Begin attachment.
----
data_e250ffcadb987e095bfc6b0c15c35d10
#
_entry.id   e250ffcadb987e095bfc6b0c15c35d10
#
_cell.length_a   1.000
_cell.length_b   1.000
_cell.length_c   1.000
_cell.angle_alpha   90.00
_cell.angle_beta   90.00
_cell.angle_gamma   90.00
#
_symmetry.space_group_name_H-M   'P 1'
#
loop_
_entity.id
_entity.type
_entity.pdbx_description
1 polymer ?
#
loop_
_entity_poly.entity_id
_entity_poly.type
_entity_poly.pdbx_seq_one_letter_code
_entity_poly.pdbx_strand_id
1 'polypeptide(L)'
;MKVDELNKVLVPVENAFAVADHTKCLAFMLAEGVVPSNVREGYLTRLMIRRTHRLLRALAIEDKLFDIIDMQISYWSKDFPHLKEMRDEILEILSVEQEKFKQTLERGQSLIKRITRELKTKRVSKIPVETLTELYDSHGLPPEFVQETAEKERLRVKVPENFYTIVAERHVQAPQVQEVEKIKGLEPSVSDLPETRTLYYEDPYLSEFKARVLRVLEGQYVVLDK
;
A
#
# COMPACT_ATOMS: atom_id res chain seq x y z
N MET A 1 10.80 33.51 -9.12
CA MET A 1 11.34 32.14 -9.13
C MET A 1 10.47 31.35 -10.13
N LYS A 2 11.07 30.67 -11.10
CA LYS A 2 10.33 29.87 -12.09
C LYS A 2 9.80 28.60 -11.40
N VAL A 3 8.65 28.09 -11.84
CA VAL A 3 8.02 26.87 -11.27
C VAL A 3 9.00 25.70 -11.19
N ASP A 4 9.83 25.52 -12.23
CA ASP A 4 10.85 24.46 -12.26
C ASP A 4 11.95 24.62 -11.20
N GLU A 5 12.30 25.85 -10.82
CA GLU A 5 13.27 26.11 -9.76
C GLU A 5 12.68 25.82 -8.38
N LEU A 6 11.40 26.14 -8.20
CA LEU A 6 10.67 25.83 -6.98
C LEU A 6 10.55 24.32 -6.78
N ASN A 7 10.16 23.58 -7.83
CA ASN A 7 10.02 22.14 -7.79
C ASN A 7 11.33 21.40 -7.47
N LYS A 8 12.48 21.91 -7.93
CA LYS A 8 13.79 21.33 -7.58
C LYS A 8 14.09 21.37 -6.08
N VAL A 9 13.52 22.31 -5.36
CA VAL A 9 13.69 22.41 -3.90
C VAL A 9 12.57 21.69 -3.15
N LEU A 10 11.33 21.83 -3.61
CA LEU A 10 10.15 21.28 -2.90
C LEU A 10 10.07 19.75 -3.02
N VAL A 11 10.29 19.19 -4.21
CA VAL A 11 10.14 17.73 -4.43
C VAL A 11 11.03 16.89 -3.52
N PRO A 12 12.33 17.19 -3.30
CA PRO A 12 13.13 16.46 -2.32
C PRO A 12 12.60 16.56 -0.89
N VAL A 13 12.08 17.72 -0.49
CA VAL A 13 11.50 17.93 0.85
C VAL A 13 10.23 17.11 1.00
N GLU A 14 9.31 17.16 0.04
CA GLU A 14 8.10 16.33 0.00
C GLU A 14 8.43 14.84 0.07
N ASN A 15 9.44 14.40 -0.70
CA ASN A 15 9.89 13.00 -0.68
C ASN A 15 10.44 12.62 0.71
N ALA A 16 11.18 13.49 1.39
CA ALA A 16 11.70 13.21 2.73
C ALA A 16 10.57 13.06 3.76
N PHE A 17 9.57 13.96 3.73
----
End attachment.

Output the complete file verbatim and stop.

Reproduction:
data_e250ffcadb987e095bfc6b0c15c35d10
#
_entry.id   e250ffcadb987e095bfc6b0c15c35d10
#
_cell.length_a   1.000
_cell.length_b   1.000
_cell.length_c   1.000
_cell.angle_alpha   90.00
_cell.angle_beta   90.00
_cell.angle_gamma   90.00
#
_symmetry.space_group_name_H-M   'P 1'
#
loop_
_entity.id
_entity.type
_entity.pdbx_description
1 polymer ?
#
loop_
_entity_poly.entity_id
_entity_poly.type
_entity_poly.pdbx_seq_one_letter_code
_entity_poly.pdbx_strand_id
1 'polypeptide(L)'
;MKVDELNKVLVPVENAFAVADHTKCLAFMLAEGVVPSNVREGYLTRLMIRRTHRLLRALAIEDKLFDIIDMQISYWSKDFPHLKEMRDEILEILSVEQEKFKQTLERGQSLIKRITRELKTKRVSKIPVETLTELYDSHGLPPEFVQETAEKERLRVKVPENFYTIVAERHVQAPQVQEVEKIKGLEPSVSDLPETRTLYYEDPYLSEFKARVLRVLEGQYVVLDK
;
A
#
# COMPACT_ATOMS: atom_id res chain seq x y z
N MET A 1 10.80 33.51 -9.12
CA MET A 1 11.34 32.14 -9.13
C MET A 1 10.47 31.35 -10.13
N LYS A 2 11.07 30.67 -11.10
CA LYS A 2 10.33 29.87 -12.09
C LYS A 2 9.80 28.60 -11.40
N VAL A 3 8.65 28.09 -11.84
CA VAL A 3 8.02 26.87 -11.27
C VAL A 3 9.00 25.70 -11.19
N ASP A 4 9.83 25.52 -12.23
CA ASP A 4 10.85 24.46 -12.26
C ASP A 4 11.95 24.62 -11.20
N GLU A 5 12.30 25.85 -10.82
CA GLU A 5 13.27 26.11 -9.76
C GLU A 5 12.68 25.82 -8.38
N LEU A 6 11.40 26.14 -8.20
CA LEU A 6 10.67 25.83 -6.98
C LEU A 6 10.55 24.32 -6.78
N ASN A 7 10.16 23.58 -7.83
CA ASN A 7 10.02 22.14 -7.79
C ASN A 7 11.33 21.40 -7.47
N LYS A 8 12.48 21.91 -7.93
CA LYS A 8 13.79 21.33 -7.58
C LYS A 8 14.09 21.37 -6.08
N VAL A 9 13.52 22.31 -5.36
CA VAL A 9 13.69 22.41 -3.90
C VAL A 9 12.57 21.69 -3.15
N LEU A 10 11.33 21.83 -3.61
CA LEU A 10 10.15 21.28 -2.90
C LEU A 10 10.07 19.75 -3.02
N VAL A 11 10.29 19.19 -4.21
CA VAL A 11 10.14 17.73 -4.43
C VAL A 11 11.03 16.89 -3.52
N PRO A 12 12.33 17.19 -3.30
CA PRO A 12 13.13 16.46 -2.32
C PRO A 12 12.60 16.56 -0.89
N VAL A 13 12.08 17.72 -0.49
CA VAL A 13 11.50 17.93 0.85
C VAL A 13 10.23 17.11 1.00
N GLU A 14 9.31 17.16 0.04
CA GLU A 14 8.10 16.33 0.00
C GLU A 14 8.43 14.84 0.07
N ASN A 15 9.44 14.40 -0.70
CA ASN A 15 9.89 13.00 -0.68
C ASN A 15 10.44 12.62 0.71
N ALA A 16 11.18 13.49 1.39
CA ALA A 16 11.70 13.21 2.73
C ALA A 16 10.57 13.06 3.76
N PHE A 17 9.57 13.96 3.73